by Tyler Mangrum
- The Capitol Hill Times -
After years of national neglect, Seattle hip hop is beginning to receive long overdue recognition with the rise of Macklemore. But, as is Seattle’s habit, other talent lies in small names that have been adding notoriety to the local scene years before “Thrift Shop” became a hit. One of the most noteworthy groups to emerge in the last decade is Fly Moon Royalty, a group that delivers a unique approach to hip hop and shows how much room for imagination the genre still has.
The group – playing at Neumos this Friday – is composed of producer Mike Illvester and vocalist Adra Boo, shows a side of hip hop that doesn’t immediately jump to mind. While most think that the two genres are inextricably mixed, hip hop and rap aren’t synonymous. Rap may be incorporated in hip hop from time to time, but the more R&B-inspired genre of hip hop is more than that, and often eschews rap in favor of beat-centric songs or singing.
Along the vast spectrum, Fly Moon Royalty can be counted among the more soulful. As a self-described “neosoul hip hop” group, Fly Moon Royalty produces a sound that isn’t exactly unique, but presents a style of dance music that is a sampling of the best elements of jazz, Motown, soul and funk from the 1960s to the present.
The alternative version of hip hop created through Fly Moon Royalty’s sound comes down to the differing backgrounds of the two members. Illvester is a transplant from Michigan who has established himself as crafting funky beats worthy of George Clinton and Stevie Wonder. His greatest strength lies in drawing from the vast pool of distinct sounds that funk has produced over the years, and tying them into an EDM style, making Fly Moon Royalty’s beats sound like Parliament Funkadelic mixed with Dead Mau5.
But the band’s true strength lies in the vocal talents of frontwoman Adra Boo, a native Seattleite who made a name for herself outside of the band as a burlesque performer. Rather than rapping, Adra uses her impressive pipes in a way that hasn’t been matched in pop culture since the days of the Supremes.
In the band’s latest EP, “Dimensions,” Illvester’s production skills and Boo’s dynamic vocals converge into something good. The album opener, “The Sermon,” sounds like some of the better electronica of the decade. It evokes Cross-era Justice and 13 and God, but taken to the next level with Adra’s powerful voice that uses some of the more evocative lyrics that the band has produced.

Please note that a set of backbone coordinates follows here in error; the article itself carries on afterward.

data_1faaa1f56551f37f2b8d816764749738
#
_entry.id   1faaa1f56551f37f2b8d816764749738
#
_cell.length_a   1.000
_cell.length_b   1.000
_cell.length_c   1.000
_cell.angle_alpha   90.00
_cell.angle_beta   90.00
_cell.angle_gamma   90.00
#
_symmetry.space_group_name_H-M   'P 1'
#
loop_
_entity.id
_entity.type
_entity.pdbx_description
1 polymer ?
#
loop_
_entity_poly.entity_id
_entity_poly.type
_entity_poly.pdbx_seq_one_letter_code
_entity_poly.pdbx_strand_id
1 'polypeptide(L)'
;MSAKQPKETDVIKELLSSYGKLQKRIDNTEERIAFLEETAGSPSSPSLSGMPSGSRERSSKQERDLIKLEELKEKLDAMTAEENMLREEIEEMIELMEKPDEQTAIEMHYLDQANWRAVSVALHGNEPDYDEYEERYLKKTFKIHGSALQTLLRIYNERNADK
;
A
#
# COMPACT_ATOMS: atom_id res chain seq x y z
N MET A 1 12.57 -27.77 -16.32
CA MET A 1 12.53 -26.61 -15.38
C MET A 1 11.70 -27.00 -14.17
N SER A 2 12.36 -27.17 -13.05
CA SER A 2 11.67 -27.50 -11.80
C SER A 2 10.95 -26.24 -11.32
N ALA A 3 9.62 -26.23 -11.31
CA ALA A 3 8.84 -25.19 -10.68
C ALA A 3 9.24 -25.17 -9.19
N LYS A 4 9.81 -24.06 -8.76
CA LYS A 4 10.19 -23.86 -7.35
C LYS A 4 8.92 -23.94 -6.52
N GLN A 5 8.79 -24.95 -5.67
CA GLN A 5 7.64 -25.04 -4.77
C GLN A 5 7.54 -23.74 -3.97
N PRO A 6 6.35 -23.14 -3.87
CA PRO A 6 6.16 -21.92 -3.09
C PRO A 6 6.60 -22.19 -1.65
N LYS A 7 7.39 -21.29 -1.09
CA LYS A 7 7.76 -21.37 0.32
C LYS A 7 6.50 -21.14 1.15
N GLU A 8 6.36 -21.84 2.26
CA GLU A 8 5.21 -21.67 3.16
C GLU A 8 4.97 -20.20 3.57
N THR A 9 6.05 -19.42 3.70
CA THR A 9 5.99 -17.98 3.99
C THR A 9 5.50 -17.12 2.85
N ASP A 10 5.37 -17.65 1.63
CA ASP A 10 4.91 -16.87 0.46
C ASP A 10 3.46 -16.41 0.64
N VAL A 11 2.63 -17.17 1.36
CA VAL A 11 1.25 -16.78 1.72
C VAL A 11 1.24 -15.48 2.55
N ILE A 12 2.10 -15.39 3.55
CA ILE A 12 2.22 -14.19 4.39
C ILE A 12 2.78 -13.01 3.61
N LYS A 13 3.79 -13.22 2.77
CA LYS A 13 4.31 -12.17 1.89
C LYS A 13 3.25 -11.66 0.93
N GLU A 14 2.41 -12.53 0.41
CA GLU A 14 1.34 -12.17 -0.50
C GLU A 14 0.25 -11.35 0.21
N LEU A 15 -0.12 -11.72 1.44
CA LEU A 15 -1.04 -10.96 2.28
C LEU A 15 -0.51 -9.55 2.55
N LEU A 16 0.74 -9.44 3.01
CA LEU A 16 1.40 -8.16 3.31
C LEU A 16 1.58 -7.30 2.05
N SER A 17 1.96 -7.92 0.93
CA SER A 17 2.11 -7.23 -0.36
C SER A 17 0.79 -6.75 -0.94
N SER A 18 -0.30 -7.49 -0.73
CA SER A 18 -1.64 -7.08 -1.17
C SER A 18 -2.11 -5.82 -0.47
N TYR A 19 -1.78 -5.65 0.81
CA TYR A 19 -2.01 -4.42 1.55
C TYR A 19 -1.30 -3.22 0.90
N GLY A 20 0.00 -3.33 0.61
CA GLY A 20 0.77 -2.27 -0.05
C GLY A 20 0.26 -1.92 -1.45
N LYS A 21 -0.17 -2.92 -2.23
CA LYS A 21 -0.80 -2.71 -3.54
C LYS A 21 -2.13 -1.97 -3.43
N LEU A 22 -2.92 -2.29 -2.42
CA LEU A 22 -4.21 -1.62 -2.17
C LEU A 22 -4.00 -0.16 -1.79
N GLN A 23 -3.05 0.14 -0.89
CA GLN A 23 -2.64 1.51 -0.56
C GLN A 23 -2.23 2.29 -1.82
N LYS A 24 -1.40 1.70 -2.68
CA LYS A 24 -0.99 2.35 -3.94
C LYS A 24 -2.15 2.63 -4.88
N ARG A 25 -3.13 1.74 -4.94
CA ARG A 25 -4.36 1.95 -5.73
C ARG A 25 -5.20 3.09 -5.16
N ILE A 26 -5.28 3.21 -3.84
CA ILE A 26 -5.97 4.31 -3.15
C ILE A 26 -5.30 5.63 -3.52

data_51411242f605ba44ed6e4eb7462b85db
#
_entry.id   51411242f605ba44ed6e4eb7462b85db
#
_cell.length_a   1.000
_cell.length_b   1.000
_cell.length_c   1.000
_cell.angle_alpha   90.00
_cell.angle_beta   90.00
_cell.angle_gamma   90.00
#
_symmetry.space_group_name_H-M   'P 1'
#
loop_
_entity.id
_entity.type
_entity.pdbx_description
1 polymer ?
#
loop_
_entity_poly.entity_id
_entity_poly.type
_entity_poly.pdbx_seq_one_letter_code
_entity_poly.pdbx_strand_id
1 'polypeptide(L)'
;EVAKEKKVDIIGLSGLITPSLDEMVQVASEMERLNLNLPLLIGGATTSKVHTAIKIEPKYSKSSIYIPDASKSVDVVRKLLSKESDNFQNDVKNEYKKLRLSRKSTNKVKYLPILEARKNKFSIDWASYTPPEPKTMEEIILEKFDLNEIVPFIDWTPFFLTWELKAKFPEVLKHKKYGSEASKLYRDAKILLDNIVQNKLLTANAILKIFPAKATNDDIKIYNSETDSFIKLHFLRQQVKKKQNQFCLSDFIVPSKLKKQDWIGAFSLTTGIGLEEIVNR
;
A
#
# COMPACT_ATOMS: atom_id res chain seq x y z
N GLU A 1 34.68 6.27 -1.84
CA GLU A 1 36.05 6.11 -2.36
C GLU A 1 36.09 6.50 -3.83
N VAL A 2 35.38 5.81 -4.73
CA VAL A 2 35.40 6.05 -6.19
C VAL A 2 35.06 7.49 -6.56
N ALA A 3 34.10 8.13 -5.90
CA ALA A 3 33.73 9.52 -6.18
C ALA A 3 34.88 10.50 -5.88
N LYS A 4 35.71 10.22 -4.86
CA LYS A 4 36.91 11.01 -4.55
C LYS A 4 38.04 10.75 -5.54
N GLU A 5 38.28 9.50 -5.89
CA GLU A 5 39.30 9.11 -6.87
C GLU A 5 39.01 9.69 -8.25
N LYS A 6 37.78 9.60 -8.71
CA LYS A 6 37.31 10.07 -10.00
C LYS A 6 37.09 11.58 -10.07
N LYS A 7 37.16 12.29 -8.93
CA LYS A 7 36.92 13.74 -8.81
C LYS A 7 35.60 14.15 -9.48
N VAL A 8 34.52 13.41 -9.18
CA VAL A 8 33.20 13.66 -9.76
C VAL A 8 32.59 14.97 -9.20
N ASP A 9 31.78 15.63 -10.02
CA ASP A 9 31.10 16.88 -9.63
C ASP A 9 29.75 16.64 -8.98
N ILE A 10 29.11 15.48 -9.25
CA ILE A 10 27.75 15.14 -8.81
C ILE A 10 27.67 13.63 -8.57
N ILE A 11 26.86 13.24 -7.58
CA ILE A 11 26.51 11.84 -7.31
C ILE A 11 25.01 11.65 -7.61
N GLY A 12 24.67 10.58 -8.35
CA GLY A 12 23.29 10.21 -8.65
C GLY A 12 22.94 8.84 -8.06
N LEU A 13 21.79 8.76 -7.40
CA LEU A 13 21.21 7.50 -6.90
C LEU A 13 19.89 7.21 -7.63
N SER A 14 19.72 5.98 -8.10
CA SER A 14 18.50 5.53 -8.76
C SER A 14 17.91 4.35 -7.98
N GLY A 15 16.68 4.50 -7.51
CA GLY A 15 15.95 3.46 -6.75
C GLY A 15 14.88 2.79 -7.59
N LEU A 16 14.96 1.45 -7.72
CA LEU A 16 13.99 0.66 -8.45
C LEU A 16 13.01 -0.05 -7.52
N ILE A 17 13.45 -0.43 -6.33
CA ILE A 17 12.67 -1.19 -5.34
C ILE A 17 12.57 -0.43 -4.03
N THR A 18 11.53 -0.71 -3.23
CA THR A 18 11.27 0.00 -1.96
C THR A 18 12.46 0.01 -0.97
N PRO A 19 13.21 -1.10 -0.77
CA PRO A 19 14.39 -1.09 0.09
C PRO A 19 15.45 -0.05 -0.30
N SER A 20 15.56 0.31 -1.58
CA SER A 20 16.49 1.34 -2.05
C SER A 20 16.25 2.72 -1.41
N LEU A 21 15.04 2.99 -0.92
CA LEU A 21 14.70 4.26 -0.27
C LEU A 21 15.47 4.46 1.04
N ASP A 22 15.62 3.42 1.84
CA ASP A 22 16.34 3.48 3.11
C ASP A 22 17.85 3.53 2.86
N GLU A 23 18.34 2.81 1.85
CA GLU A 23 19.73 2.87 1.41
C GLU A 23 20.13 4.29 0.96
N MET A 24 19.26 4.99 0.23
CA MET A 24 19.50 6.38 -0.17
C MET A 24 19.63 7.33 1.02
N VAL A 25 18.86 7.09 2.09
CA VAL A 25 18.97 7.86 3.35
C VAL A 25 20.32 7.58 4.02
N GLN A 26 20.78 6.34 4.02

The darker tone of “The Sermon” is followed up with the ice-cold chaser of “My Heart Keeps Pumping,” where Illvester’s pulsing, low-key beats are perfectly overlapped by Boo’s lingering vocals. It’s one of the more somber contributions from the generally dance-centric group, but it stands out as one of the best that they’ve put out.
The next track, “The Birthday Song,” flips the album’s tone upside down by providing a sound that is definitively Motown in its style and aesthetic. It’s a catchy, poppy contribution that is at times too sugary to stand, but it shows the range that Fly Moon Royalty is capable of.
The band’s astounding ability to shift gears is displayed in stark relief with the band’s latest work. On Fly Moon Royalty’s latest single, “Piece of Me” from the upcoming “Unfinished Business” EP, Boo tells a story drawn from her own rising star story in Seattle’s music scene, which grabs you and makes you pay attention while Illvester produces a beat that plays off of Boo’s sounds, like the best of Jamiroquai.
Fly Moon Royalty’s lack of interest in the showy overproduction that dominates dance music in Capitol Hill clubs today is all that keeps the group from the sort of success that they rightfully deserve. Illvester’s not trying to impress with syncopated, glitchy electronica, and Boo is almost too talented of a singer in an age dominated by purposefully imperfect vocalists. Instead, their treasure lies in refining a sound composed of familiar elements, and while that may not make them groundbreaking, Fly Moon Royalty’s members are something more worthy of respect: perfectionists.
Fly Moon Royalty is playing at Neumos on January 3 at 9 p.m. with DJ Marco Collins. $10 tickets, $12 with digital download. Ages 21 and over.